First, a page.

While the investment management headlines have been focused on all things Covid during 2020, writes Graham Bentley, fund managers' marketing departments have been quietly practising their embroidery skills, decorating draft value assessments (VAs) with attributes requiring various degrees of invention
Fund groups haven't rushed to publish VAs. Dilatory hiring of independent non-executive directors (iNEDs) was certainly a factor, but given the lack of prescription from the regulator, many feared the proverbial scalping that typically afflicts publication pioneers, who have no early adopter mistakes to learn from. That has proved to be the case, with reporting being generally critical if not heavily biased towards the negative.
That criticism may be justified. The prevalence of expensive share classes, closet tracking and underwhelming performance makes any desperation to affirm 'good' value seem rather more like sewing sequins on a sack. However the vulnerability of iNEDs to regulatory censure has at least ensured that a number of asset managers' boards have bitten the bullet on pricing or management revisions, and in some cases fund closure.
That said, I would argue the requirement to evidence investment management value in isolation may be sub-optimal from a client's (versus peer groups' and the press's) perspective. Any coherent system of value assessment requires a common frame of reference.
In our industry's case, that is the client's overall experience of acquisition and ownership of retail investments. Unfortunately, accessibility to retail investments is inconsistent - for example, while M&G funds can be purchased direct, with no barriers to entry, others are not so easily available. Dimensional Fund Advisers (DFA) require the involvement of a financial adviser, and then only where approved by them.
The clients of advisers who are not persuaded to worship at that particular altar are effectively barred from access. Consequently, any benefits gained through fund selection will be affected by associated costs of ownership, i.e. advice. Furthermore, the bias towards platform use (even when buying a single fund) adds yet more to the total cost of ownership, with questionable associated benefits.
Just as there is no advantage in buying goods cheaper across town if the cost of driving there exceeds the price discount, so any VA in isolation from distribution costs will not fully explain the value actually experienced.
One of the FCA's key criteria for assessing value is quality of service. This has been sniffed at by some commentators, since a significant volume of investors rely on advice and/or platform custody and hence have no relationship with the underlying fund provider.
It can be argued therefore that there is no less an imperative for adviser-focused platforms, or advice itself, to demonstrate value. This need not be via separate reports, but rather an aggregated assessment of advice, investment, and custody. In other words, a 'Full-Service Value Assessment'.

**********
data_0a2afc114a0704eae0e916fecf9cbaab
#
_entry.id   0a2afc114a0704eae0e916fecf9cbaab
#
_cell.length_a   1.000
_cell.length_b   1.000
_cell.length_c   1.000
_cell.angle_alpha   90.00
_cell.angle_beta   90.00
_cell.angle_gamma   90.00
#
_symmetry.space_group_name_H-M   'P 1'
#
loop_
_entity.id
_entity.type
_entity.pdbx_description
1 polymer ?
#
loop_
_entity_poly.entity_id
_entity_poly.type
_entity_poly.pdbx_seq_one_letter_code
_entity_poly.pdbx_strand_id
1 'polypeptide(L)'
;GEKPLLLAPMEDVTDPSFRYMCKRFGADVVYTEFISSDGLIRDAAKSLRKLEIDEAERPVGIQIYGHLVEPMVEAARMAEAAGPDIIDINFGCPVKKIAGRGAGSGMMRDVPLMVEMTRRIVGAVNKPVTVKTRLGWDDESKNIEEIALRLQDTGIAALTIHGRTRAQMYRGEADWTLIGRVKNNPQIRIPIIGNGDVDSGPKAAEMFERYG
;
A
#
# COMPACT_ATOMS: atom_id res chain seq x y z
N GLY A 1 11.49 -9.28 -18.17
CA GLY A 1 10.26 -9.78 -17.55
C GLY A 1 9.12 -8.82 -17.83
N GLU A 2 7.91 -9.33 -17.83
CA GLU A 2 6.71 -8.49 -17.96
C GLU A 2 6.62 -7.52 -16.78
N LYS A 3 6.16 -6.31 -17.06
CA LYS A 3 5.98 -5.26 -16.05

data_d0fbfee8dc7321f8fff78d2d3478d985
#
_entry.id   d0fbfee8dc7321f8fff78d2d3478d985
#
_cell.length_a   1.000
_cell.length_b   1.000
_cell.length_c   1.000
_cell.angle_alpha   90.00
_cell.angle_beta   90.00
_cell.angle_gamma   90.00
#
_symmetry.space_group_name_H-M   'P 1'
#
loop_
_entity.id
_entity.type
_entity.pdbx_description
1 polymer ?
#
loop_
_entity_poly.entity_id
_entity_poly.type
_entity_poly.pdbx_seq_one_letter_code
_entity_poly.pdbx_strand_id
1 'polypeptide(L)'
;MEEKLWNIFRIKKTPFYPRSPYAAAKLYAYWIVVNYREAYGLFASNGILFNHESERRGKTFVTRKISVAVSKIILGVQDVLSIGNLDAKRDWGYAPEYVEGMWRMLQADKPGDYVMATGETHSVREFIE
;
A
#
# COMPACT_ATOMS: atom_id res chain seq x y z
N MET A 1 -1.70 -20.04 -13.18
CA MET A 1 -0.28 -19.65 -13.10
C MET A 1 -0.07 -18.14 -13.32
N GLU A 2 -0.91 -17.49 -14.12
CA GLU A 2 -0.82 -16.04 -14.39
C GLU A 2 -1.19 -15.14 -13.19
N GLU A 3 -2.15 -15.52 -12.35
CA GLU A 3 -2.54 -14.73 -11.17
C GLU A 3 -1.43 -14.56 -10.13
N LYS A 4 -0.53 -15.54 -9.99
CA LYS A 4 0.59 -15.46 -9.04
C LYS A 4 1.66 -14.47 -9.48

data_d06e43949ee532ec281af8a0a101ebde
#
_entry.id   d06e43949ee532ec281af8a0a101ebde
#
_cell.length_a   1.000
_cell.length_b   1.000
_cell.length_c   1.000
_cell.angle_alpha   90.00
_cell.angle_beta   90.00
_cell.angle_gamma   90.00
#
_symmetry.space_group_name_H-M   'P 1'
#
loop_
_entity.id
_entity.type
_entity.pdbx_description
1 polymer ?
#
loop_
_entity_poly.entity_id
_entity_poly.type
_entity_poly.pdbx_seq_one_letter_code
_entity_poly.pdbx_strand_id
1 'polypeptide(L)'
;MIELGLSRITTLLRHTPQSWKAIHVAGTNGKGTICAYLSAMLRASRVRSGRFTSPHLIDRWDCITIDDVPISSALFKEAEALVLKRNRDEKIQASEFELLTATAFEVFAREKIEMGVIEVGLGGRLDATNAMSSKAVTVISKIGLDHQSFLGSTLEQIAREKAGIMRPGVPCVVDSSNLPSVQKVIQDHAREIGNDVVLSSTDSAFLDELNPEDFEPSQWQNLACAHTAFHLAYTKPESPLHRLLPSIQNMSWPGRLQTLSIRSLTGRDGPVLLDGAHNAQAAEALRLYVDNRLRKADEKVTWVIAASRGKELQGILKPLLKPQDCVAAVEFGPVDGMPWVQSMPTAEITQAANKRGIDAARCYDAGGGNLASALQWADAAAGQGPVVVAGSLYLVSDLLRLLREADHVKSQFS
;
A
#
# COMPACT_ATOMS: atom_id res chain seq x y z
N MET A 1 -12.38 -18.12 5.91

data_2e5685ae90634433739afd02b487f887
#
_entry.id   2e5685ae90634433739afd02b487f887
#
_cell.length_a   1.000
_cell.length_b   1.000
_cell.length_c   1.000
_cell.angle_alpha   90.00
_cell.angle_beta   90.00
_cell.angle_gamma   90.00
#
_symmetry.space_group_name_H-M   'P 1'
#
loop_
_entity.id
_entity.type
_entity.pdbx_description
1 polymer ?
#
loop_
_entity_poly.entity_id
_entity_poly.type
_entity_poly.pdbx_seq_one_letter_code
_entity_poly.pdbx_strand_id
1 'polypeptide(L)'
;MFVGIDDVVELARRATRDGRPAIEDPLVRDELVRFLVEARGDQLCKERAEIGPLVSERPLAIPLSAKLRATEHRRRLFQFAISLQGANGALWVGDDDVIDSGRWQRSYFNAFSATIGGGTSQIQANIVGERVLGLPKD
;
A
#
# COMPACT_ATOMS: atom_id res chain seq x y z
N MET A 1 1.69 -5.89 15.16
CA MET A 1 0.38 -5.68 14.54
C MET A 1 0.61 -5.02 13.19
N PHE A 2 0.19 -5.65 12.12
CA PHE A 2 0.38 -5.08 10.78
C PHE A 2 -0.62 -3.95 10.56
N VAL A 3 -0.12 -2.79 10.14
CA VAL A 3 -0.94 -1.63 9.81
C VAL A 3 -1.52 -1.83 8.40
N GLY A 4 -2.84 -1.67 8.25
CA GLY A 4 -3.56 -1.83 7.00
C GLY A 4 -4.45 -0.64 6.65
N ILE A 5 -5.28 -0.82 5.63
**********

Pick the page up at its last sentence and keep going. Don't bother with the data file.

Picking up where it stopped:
So-called vertically integrated businesses who combine advice, asset management and platform custody are well placed to take this approach. Such firms might find a Full-Service Value Assessment to be a useful discipline, providing comparative pricing, performance and industry insights in a positive way. Articulating the value of the complete client experience more easily becomes advocacy rather than defence.
St. James's Place's (SJP) recently published VA has been constructed to incorporate the guidelines set by the regulator, flagging areas that require closer attention - potential manager changes and so on - but the depth and context provided by taking a Full-Service approach to the document's layout frankly turns a regulatory tome into a useful, straightforward, client-friendly document that is likely to be positively received by their customers.
Platforms are not required to demonstrate value. Advisers are not required to demonstrate value, particularly in respect of model portfolio services, and there is no framework within which fees (e.g. ad valorem, initial fees, trail from 0.5% to 1%, fixed) are judged relative to benefits of advice received (versus doing nothing, with no fee).
Fund value assessments should be in the context of the total cost of ownership. While one might argue with various elements of SJP's charging structure, their assessment of the value of the entire service - asset management, advice and custody - could well be a model for how customer-centric advice businesses in future might choose to better communicate their own Full-Service Proposition, and the aggregated value that delivers.
Graham Bentley is managing director of gbi2
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